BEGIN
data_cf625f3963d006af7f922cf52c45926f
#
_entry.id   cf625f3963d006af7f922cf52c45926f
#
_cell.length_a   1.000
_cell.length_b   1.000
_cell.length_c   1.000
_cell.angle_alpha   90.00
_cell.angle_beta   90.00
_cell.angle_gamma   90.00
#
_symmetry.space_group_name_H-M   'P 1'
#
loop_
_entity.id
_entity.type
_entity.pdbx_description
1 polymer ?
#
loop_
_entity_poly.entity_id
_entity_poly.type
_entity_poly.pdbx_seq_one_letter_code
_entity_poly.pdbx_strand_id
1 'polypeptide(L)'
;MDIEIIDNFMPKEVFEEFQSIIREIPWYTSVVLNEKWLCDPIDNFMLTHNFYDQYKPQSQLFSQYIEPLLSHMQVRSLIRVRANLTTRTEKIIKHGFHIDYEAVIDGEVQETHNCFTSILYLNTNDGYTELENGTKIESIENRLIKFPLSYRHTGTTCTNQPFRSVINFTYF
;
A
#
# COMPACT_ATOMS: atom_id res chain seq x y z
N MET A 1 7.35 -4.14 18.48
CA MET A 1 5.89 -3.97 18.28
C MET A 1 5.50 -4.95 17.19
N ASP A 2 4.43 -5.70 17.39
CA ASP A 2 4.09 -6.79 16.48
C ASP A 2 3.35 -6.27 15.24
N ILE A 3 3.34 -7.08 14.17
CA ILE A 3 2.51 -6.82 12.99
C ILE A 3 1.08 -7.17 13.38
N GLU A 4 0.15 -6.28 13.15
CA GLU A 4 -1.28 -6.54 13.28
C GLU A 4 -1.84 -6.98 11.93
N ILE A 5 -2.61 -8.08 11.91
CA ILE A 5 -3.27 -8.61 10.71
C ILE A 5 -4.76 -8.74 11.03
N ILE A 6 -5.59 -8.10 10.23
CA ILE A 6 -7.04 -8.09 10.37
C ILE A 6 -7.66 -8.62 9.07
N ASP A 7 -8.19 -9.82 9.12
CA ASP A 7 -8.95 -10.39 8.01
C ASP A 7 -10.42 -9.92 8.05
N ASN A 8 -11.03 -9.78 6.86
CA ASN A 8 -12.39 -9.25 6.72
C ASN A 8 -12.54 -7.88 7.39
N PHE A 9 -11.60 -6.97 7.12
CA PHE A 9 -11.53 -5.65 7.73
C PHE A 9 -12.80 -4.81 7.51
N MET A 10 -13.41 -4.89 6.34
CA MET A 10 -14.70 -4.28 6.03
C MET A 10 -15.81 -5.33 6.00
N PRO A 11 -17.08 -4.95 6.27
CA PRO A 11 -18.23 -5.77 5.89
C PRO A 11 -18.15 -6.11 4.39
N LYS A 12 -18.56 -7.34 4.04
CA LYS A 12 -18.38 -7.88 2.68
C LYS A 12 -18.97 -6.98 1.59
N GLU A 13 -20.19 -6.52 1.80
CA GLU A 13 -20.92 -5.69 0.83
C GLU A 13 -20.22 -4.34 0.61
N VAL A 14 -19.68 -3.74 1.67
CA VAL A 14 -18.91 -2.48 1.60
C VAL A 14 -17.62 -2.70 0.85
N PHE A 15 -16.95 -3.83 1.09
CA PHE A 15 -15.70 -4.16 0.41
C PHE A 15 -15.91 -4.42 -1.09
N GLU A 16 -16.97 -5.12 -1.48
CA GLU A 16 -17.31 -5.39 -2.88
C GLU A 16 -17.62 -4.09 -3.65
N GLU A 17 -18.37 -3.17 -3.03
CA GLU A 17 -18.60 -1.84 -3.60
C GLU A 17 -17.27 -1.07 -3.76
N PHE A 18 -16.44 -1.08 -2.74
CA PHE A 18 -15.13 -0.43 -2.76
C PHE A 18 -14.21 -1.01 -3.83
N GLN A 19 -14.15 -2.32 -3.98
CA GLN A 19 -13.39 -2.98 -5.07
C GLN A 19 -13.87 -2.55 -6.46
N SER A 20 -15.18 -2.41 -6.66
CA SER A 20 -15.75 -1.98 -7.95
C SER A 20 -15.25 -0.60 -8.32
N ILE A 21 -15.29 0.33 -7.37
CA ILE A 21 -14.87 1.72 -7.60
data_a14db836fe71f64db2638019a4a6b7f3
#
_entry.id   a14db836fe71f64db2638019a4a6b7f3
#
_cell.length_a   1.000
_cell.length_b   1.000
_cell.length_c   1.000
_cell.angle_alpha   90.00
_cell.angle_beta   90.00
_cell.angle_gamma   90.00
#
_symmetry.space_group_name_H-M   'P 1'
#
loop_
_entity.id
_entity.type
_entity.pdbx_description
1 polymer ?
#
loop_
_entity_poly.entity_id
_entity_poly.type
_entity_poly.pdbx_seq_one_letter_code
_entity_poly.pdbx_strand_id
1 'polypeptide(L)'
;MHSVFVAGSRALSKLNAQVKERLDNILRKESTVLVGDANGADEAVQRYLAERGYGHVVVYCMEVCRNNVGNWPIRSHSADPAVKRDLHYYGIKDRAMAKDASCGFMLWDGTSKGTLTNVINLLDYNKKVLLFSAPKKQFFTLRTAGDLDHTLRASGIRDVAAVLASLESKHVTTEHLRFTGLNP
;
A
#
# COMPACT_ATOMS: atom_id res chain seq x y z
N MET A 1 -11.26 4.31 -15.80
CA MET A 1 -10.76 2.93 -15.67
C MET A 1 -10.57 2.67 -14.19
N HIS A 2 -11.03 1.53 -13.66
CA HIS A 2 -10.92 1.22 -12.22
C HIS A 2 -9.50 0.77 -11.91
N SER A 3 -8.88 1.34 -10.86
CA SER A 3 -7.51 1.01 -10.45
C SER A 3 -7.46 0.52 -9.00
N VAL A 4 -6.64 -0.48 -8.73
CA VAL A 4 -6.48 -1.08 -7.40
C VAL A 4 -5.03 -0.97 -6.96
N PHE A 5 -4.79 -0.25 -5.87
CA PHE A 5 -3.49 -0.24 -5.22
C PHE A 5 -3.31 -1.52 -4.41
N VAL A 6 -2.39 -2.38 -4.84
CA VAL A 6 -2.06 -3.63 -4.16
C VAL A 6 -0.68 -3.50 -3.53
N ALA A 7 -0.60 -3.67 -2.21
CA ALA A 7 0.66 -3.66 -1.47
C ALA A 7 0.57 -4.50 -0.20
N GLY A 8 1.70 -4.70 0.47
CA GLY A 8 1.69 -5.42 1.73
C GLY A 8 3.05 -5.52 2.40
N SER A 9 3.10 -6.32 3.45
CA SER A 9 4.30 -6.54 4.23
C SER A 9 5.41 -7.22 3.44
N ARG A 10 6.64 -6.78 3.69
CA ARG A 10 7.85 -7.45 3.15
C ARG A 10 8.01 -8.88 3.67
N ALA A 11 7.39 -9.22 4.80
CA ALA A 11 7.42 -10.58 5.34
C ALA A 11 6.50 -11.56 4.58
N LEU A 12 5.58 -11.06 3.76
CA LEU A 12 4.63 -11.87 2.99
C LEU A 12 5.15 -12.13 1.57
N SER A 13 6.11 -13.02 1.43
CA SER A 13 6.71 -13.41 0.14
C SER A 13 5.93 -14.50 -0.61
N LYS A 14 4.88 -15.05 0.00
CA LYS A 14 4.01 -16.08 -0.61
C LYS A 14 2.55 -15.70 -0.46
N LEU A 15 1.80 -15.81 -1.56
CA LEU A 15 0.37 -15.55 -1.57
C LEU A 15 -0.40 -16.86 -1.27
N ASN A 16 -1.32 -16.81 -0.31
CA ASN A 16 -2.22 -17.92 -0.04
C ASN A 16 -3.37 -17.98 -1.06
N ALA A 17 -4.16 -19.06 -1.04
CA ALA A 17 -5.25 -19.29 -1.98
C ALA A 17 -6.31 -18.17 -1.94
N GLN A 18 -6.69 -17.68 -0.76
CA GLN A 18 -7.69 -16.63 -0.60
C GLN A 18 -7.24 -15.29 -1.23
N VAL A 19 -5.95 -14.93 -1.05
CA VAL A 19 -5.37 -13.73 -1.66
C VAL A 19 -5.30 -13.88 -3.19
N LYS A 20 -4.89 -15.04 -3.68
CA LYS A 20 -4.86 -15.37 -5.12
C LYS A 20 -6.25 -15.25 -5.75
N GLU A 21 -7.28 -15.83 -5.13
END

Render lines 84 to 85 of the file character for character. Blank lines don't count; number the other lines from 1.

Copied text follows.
C PHE A 18 -14.21 -1.01 -3.83
N GLN A 19 -14.15 -2.32 -3.98